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Domestic homicide review into death of Alice Ruggles

A Domestic Homicide Review (DHR) into the unlawful killing of Alice Ruggles, who was tragically stalked and subsequently murdered by her ex-partner in Gateshead in October 2016, has been published.

Domestic Homicide Reviews are carried out when the death of a person aged 16 or over has resulted from violence, abuse or neglect by someone in their household.

Gateshead Community Safety Board has the responsibility for commissioning these reviews in the borough, which are carried out by an independent chair.

The review process aims to identify any lessons that could be learned from the death. Twenty recommendations have been made for national, regional and local bodies to help prevent similar incidents from happening again in the future. Alice's family have indicated strong support for these recommendations.

On the request of Alice's family and with the agreement of Gateshead Community Safety Board, the report is not anonymised.

Cllr Angela Douglas, Chair of Gateshead Community Safety Board, said:

"The Board would like to express its condolences to Alice's family for their tragic loss. I am confident that, together with our partner agencies and alongside Alice's family, we can use the findings from this review to further improve our collective response to victims of domestic abuse and stalking.

"Following Alice's death, there is emerging evidence of positive change at a local level, where we have seen a marked increase in the volume of recorded stalking offences, and nationally, significant action at Parliamentary level. I am pleased that the Alice Ruggles Trust, set up by Alice's family to raise awareness of stalking, is already making a huge difference and I am encouraged by their response.

"We know anyone can be stalked and we collectively need to be better equipped and confident to recognise the signs to help put a stop to this distressing crime. Together we must take the threat and harm posed by stalking seriously at a leadership, frontline and community level to help bring stalking to an end.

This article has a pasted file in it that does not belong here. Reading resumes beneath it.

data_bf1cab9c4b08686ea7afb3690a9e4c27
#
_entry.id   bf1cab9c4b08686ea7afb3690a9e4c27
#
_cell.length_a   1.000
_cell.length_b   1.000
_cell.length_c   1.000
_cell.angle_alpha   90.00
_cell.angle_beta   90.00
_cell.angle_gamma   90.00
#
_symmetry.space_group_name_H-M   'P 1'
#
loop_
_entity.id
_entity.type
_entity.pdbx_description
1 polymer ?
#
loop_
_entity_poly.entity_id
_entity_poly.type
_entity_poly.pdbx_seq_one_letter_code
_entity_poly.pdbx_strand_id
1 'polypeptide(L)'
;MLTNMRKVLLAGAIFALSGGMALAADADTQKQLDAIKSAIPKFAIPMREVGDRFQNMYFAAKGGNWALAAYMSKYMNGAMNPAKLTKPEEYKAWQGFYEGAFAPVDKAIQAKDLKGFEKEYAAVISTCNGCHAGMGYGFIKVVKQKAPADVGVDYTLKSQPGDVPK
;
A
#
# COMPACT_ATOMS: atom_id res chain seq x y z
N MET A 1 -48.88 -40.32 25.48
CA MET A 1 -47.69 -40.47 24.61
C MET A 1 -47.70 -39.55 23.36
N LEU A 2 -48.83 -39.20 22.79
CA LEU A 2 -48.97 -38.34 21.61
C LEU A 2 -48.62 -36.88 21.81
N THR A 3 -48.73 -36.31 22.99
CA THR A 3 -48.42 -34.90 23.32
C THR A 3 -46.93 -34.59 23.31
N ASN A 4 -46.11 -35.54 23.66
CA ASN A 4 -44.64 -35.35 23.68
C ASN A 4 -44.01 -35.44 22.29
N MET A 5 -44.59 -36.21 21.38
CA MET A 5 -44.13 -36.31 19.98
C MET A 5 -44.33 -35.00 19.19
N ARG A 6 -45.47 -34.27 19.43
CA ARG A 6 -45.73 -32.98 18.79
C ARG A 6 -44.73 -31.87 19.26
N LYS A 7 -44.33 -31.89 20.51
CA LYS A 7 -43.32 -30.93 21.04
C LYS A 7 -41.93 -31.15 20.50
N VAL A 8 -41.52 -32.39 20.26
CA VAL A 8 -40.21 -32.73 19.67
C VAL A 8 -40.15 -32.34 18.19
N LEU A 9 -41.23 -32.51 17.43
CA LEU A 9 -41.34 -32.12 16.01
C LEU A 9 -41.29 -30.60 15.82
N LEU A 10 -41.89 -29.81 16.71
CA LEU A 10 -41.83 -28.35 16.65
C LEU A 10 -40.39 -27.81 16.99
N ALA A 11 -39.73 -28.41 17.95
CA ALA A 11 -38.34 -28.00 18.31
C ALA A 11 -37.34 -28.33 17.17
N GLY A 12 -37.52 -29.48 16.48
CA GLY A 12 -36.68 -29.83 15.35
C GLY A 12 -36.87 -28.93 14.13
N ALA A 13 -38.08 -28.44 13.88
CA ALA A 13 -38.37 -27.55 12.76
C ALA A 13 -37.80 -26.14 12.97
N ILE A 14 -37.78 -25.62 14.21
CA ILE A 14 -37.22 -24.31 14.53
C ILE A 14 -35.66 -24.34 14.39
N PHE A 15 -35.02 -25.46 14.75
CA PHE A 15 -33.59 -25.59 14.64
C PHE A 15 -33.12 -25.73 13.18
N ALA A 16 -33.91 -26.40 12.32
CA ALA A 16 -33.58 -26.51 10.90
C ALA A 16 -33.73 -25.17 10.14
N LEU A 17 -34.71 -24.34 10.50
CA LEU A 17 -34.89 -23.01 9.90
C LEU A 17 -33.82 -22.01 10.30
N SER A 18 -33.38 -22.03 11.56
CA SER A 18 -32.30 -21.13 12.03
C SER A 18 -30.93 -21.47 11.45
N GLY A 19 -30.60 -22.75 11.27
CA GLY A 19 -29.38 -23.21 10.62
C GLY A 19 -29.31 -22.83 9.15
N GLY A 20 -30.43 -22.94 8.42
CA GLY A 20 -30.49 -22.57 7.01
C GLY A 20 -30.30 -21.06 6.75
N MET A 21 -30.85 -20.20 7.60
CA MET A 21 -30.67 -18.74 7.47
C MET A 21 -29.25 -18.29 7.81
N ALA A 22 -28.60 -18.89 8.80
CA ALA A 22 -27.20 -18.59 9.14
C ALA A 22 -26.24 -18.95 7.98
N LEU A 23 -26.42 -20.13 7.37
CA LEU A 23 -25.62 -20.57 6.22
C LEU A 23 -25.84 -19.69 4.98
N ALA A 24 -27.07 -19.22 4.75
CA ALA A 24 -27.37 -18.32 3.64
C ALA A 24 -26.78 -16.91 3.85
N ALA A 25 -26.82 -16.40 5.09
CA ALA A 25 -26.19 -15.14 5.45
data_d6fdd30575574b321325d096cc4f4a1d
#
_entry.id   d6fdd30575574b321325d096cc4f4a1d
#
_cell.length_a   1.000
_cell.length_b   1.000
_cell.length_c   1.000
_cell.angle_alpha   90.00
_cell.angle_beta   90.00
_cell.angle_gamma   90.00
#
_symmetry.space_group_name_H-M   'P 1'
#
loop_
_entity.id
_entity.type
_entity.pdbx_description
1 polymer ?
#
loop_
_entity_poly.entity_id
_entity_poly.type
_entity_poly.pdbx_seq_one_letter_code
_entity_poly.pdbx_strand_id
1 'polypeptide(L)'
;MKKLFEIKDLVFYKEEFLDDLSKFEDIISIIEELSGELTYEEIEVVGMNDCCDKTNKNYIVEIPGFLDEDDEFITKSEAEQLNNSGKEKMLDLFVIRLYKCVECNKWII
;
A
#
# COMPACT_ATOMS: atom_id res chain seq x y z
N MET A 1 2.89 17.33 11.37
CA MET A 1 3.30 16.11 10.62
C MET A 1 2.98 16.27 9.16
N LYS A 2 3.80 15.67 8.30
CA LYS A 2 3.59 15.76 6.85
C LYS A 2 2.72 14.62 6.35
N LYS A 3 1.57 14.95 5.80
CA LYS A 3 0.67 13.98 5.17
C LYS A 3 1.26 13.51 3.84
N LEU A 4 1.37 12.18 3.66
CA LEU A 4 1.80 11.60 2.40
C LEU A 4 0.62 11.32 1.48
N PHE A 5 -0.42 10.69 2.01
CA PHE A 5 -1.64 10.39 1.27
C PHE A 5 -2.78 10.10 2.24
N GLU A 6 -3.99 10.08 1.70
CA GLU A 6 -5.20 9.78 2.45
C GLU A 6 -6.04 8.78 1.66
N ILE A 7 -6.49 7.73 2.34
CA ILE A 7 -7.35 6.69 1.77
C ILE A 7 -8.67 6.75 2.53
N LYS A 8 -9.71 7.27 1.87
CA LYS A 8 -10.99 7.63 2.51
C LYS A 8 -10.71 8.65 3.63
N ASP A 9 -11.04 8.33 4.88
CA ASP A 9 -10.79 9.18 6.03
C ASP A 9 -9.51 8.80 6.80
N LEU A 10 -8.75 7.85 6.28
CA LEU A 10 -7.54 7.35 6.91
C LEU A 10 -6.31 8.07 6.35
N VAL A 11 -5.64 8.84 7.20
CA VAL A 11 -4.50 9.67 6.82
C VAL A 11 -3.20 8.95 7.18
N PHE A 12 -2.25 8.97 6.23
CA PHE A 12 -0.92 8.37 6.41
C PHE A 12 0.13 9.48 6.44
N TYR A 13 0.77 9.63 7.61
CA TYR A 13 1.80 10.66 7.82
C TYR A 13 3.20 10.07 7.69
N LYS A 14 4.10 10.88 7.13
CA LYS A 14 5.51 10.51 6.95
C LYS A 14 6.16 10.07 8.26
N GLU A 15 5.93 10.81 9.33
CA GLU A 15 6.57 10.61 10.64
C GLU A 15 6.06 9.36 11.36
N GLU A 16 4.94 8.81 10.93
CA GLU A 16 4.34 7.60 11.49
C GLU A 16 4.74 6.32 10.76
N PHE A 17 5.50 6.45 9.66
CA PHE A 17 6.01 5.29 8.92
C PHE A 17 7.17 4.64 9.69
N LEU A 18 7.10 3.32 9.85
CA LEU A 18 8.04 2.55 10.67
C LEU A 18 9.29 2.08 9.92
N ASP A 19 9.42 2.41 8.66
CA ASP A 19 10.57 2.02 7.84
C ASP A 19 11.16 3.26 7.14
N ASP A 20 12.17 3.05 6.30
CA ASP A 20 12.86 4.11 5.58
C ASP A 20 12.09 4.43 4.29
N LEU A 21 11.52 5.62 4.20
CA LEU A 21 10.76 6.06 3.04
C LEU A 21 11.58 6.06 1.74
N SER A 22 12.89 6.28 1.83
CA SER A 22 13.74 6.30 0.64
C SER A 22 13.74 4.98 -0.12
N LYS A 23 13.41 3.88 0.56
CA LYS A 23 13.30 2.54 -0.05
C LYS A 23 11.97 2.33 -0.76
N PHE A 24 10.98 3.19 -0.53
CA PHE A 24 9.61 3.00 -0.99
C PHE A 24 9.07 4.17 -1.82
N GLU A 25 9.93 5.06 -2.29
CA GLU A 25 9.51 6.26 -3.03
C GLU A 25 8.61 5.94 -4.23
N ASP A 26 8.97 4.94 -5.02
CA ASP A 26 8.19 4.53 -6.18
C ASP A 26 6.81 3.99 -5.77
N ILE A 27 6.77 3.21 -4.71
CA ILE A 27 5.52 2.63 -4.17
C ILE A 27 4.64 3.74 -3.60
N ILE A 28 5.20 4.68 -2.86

"I am pleased that the Home Office has noted the review was thorough, robust and sensitively written and would like to thank the Independent Chair Stuart Douglass, report author Adam Lindridge and the DHR panel for their efforts."

Stuart Douglass, Independent Chair of the Alice Ruggles Domestic Homicide Review Panel, said:

"As Independent Chair of this review I am satisfied that the review Panel has had full co-operation and input from agencies who had contact with Alice in the period preceding her tragic death.

"Improvement and learning within the statutory expectations of the Home Office have been the primary focus of our work.

"The experience of Alice gives us all a powerful account of the impact of stalking and coercive control, and this would not have been possible without the support and insight of Alice's family, friends and work colleagues. Their input has given this review a window into the debilitating impact, escalating risk, and significant danger posed by perpetrators to stalking victims.  

"The report's findings and recommendations require national and local ownership, awareness and action.

"I am confident that Gateshead Community Safety Board and its partners will work with the Alice Ruggles Trust and progress the findings and recommendations with the priority and rigor they require." 

Statement from Alice's family

"Alice died in tragic circumstances and it is important to us that her story is not forgotten. It is equally important that failings are acknowledged, lessons learned, and improvements made so that if similar situations arise in the future they may have better outcomes. 

"We are heartened by the attention to detail in this report and the range of recommendations it makes. We are also encouraged that in the two and half years since Alice's murder many of the issues raised are already being addressed: for example, many police forces have stopped using PINs, and have begun to train specialists and front-line officers in recognising and dealing with stalking cases.

"We hope that the Army will now realise that they have an important part to play when one of their soldiers is accused of criminal behaviour against a civilian and, like other agencies, will proceed to learn lessons from Alice's case."

The Alice Ruggles Trust

The Alice Ruggles Trust is a charitable organisation set up by Alice's family which is designed to increase awareness and understanding of stalking.